Reyes | Finn is pleased to present Espers, the gallery’s fourth presentation and first solo exhibition of work by Oakland-based artist Rafael Delacruz (b. 1989, San Francisco), which will be on view from September 10–October 22, 2022. The exhibition will feature 11 new paintings on canvas by the artist, including eight large-scale works — the artist’s largest to date.
Delacruz has become known for his expressive paintings that suggest moments of surreal humor through sophisticated atmospheric mark-making. Scenes are rendered on the brink of abstraction; figures and forms freely flow in and out of focus. Discernible elements often come together to chronicle absurd interactions set against a backdrop of west-coast urban architecture. Recent works present the lush surrounding nature as a contrasting setting of mystery and discovery. Inspiration for Espers hinged upon time spent earlier this summer in the verdant Northern Californian landscape while in-residence at the Headlands Center for the Arts, where the artist completed the work for this exhibition.
The exhibition title takes its name from “The ESPers”, a trio of psychic-powered children from the dystopian anime and manga, Akira. In the hands of the artist, painting also operates in an extra-sensory mode as it becomes a means of recording that which evades — or complicates — common perception. “To me, ‘Espers’ can mean more than two things. Being at the Marin Headlands at night, I’ve noticed sound travels at a slower frequency. This phenomenonphenomena tricks my mind into cinematically imagining familiar objects floating in and out of my frame of reference. The notes of the wind, owl, fog, tree, fish, door knob, and washing machine start to create a tension that mirrors diegetic vs. non-diegetic sound.” says Delacruz.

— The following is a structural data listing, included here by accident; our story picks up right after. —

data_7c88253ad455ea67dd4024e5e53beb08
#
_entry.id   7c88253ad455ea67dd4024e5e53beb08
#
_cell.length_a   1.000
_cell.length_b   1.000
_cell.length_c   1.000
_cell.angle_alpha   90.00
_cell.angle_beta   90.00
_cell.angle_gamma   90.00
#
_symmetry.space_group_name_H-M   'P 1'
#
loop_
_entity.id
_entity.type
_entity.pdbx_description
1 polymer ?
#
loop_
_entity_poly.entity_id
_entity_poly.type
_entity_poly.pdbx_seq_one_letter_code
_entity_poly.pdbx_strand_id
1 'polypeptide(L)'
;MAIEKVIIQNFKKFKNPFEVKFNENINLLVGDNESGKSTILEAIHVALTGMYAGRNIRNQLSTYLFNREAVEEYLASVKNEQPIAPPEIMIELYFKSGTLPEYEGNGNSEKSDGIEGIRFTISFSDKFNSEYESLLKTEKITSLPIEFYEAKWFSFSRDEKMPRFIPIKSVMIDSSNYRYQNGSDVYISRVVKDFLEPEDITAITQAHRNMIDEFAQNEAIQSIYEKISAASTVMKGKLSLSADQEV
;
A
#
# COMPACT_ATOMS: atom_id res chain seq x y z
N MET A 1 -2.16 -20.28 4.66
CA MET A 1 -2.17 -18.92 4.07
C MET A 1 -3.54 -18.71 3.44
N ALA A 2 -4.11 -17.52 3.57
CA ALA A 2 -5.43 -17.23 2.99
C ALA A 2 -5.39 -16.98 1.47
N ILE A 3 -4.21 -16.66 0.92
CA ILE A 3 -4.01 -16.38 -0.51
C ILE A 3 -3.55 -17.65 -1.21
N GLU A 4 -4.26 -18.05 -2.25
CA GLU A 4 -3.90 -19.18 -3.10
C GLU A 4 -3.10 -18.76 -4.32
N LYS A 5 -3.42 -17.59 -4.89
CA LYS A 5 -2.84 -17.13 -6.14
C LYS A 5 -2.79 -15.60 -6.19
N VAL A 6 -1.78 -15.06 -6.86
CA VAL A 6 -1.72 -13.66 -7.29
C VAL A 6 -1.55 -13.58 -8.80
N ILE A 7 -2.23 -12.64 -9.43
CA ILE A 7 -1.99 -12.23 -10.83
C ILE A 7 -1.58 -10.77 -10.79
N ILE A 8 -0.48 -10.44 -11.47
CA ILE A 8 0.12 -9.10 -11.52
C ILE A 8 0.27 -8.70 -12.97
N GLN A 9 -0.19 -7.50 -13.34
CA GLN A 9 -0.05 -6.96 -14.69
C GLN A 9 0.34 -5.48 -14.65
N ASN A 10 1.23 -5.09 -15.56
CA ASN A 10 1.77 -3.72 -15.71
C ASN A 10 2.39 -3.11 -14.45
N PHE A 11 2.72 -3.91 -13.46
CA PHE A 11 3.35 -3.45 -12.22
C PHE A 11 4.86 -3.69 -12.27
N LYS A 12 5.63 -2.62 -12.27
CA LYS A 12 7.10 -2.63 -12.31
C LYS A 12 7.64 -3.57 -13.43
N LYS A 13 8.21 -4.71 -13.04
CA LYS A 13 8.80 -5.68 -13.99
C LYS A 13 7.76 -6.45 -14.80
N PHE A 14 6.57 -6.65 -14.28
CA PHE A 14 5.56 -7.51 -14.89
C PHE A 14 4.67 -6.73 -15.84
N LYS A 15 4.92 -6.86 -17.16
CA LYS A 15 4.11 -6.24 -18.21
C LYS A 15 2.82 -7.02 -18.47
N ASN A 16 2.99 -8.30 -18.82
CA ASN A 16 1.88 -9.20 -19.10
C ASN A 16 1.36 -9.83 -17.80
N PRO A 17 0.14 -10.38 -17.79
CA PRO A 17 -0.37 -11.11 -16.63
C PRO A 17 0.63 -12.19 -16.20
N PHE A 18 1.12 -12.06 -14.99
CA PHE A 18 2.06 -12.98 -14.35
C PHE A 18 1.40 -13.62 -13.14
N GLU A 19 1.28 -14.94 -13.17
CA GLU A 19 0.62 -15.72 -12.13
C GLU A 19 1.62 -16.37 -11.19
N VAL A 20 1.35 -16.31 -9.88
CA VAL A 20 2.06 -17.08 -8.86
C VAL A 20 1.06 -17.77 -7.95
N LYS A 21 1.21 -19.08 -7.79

Weeks nestled in the coastal wilderness revealed sounds only perceptible away from the city’s cacophony. Living and working in unfamiliar buildings of the Headlands Center for the Arts, saturated with their own complex history as a military campus, accumulated observations and memory triggers: Potato Heads, shards of Mexican pottery, pelican behavior, rattling windows and creaky floorboards, to the blurred darkness of nighttime. Delacruz highlights the dissonance that emerges from the built environment as it interrupts and displaces the natural energy and rhythms of the land. “Talking to my good friend Ian Maberley inspired me to realize the parallel between my own interpretation of Espers and its cultural definition within the media. I’ve been trying to connect that into the architecture of The Headlands Center of The Healing Arts,” says the artist.
Taking notes from the satirical modes familiar to cartoons and comic-books, Delacruz distorts and morphs images for his paintings — through digital and analogue means alike. Sketches are occasionally fed in and out of image processing software and then screen-printed onto the canvas — often setting the stage for the process to cycle again, resulting in a complex layering of drawings, brushstrokes, and ink. These transitional states are paralleled by figurative references to characters living a nomadic existence — cars, empty plots, or even just the gestural stroke of a shadowy figure. Favoring a wide-ranging style, Delacruz’s work manages to simultaneously achieve a sense of tranquility and dislocation. Nebulous suggestions coalesce into being with a deft vocabulary of brush work that further creates a sense of temporality and movement that runs throughout Delacruz’s body of work.